When I moved to Mississauga from Toronto three weeks ago, I was confident I’d find my way around my new, temporary home on a bicycle. I like challenges, and how hard could it be, really?

Hard. Almost impossible, sometimes. The east-west routes are challenging. For instance, I’ve cycled into Toronto using Dundas Street twice, but was writing my last will and testament the entire ride. Bloor is better but still not what I consider bike-friendly.

On top of that, things aren’t well advertised. What I’m looking for isn’t clearly mapped on Google, or the website (if it exists at all) hasn’t been updated recently. The area farmers’ markets are a great example of this frustration. Another is the Mississauga indie coffee shop. “Is there even such a thing,” I wondered last week, when I couldn’t come up with any in a Google search. All I could find were Tim Horton’s and McDonald’s, and a very occasional Second Cup. Even Starbucks hadn’t ventured into this area yet. That I’d discovered Vilamor was more surprising when I realized it didn’t appear in any of these searches. I’d found it on a tip from a new friend.

One day last week, I decided to cycle south for an adventure. My naturopath works at Hillcrest Centre for Health and of her two clinics, one is in Port Credit. It made sense to travel down there and have a look.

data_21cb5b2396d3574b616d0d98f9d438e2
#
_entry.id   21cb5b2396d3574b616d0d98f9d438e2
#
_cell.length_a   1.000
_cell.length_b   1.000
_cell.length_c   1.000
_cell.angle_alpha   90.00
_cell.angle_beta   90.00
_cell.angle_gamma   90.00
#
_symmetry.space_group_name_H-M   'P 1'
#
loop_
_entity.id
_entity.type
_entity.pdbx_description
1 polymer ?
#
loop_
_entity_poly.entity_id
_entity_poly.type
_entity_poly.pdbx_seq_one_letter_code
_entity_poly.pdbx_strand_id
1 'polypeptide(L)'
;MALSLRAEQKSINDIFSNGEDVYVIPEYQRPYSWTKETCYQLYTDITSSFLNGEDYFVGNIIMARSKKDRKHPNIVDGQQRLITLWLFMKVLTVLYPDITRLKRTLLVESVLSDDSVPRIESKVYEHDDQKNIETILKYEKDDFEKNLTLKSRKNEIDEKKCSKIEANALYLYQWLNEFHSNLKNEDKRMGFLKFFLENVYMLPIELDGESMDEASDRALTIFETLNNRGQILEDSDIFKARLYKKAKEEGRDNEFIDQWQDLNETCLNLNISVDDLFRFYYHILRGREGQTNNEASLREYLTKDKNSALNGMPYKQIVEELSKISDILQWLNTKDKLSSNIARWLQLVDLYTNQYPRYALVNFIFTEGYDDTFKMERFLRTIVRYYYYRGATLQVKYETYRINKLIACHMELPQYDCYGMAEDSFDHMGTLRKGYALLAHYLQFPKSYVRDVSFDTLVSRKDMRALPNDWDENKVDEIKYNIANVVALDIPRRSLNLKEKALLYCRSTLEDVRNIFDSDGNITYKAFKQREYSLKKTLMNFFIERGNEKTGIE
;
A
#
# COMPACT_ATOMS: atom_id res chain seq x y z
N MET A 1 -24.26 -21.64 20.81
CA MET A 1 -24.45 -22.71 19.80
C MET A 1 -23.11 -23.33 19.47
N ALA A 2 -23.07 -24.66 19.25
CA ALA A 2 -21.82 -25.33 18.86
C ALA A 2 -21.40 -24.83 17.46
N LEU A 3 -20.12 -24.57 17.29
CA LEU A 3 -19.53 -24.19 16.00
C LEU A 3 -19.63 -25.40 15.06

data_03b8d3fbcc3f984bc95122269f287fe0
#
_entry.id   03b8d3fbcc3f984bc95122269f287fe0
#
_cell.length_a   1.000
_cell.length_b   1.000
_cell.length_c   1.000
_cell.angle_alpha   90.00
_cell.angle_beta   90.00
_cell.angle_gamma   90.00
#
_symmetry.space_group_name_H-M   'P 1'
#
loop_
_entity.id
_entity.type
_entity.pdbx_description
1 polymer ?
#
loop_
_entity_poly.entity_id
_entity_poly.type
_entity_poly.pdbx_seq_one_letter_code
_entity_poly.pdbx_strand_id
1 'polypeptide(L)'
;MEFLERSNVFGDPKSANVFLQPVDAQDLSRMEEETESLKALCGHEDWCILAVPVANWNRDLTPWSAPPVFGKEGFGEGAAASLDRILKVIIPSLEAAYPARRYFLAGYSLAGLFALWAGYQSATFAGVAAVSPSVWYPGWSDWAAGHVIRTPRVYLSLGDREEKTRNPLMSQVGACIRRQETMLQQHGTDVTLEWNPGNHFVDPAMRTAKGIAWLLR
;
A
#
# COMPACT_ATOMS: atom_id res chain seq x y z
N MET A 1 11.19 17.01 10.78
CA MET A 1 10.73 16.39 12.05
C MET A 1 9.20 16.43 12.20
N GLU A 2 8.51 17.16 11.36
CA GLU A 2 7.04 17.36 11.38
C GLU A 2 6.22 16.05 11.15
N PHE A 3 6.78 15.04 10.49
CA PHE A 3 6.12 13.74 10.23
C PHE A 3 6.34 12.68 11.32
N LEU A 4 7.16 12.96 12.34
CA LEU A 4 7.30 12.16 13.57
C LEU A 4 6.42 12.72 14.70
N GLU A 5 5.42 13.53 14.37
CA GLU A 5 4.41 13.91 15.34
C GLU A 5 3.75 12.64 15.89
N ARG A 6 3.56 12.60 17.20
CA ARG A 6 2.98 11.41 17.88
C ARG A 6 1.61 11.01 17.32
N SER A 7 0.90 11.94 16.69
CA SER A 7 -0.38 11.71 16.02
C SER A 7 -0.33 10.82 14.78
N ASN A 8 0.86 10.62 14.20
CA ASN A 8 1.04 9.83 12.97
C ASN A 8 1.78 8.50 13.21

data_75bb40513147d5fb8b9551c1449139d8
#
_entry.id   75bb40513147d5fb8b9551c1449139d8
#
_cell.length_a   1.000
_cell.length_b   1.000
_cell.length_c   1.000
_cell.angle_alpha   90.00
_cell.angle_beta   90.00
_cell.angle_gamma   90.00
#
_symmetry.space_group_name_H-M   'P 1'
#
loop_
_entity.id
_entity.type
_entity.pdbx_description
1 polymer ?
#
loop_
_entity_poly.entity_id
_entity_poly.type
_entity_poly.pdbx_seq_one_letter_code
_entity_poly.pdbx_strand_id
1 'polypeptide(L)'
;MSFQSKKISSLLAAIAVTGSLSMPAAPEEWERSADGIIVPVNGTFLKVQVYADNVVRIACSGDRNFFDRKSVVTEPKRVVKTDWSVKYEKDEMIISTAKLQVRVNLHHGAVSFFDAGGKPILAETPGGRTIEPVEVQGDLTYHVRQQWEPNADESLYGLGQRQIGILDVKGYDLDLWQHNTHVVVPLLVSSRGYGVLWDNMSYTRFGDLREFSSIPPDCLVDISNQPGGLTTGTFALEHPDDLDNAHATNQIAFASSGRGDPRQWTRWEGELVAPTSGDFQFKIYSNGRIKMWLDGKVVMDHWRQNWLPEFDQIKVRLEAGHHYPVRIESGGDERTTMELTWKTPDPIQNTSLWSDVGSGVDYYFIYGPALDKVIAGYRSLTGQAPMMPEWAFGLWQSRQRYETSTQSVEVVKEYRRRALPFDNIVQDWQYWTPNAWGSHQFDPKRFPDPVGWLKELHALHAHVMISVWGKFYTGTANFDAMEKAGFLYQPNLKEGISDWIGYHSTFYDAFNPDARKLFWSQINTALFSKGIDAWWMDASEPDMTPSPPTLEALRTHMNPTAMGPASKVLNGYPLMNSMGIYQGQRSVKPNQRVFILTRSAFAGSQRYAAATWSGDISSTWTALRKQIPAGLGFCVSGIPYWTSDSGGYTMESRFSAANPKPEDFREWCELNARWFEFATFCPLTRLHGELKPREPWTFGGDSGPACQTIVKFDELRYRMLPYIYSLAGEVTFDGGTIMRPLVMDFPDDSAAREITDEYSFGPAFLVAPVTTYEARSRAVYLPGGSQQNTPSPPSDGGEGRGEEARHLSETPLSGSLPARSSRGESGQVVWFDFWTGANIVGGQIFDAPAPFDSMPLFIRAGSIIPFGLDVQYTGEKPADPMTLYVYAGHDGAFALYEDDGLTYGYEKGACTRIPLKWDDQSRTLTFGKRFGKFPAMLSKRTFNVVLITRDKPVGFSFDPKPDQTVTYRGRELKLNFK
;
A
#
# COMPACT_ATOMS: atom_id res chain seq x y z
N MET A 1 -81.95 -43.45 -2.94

The Port Credit clinic is on Lakeshore Boulevard between Cawthra and Hurontario, so I needed to find a relatively direct bicycle route that didn’t involve amputations and shouting matches. I also hoped to find an indie coffee shop near the clinic, where I could check email and do some writing. The Google searches were inconclusive.


As in so many southern Ontario searches I’ve done recently, the maps show bike paths that begin and end in isolation, disconnected from each other and inaccessible from main roads. The main roads, like Dixie, Cawthra and Hurontario, move outrageously heavy north-south traffic. The cars, buses and trucks travel fast, and while I don’t feel animosity, many drivers are oblivious to how dangerously close to the curb they pin me.

I decided to ride south on Constitution Boulevard/Stanfield Road to the Queensway, where one of my neighbours had recommended a shared sidewalk to me. I found a fun solution: according to Google maps, I thought Alexandra Street opened onto the Queensway, which also conveniently connects to Lakeshore. The street name was easy to remember because it’s my doctor’s name, so this was a no-brainer.

It was also a fantasy. Alexandria doesn’t feed onto the Queensway: it feeds onto the Queen Elizabeth Way. All these similarly named streets are beginning to get to me. I cycled the shared sidewalk all the way to Cawthra and found only one feeder (not Alexandria), which hooked into a small, vaguely marked neighbourhood. At one point my travels took me along one of the Service Roads that run parallel to the QEW. The few pedestrians I met had no idea how to get down to Lakeshore from there. I didn’t want to get more lost; in the end, I rode along Hurontario on the sidewalk. It was disheartening and humiliating.

On Lakeshore, I found the clinic alright, but then couldn’t find a coffee shop that appealed to me. I had to wonder whether anyone in the history of Mississauga had ever attempted this adventure before me.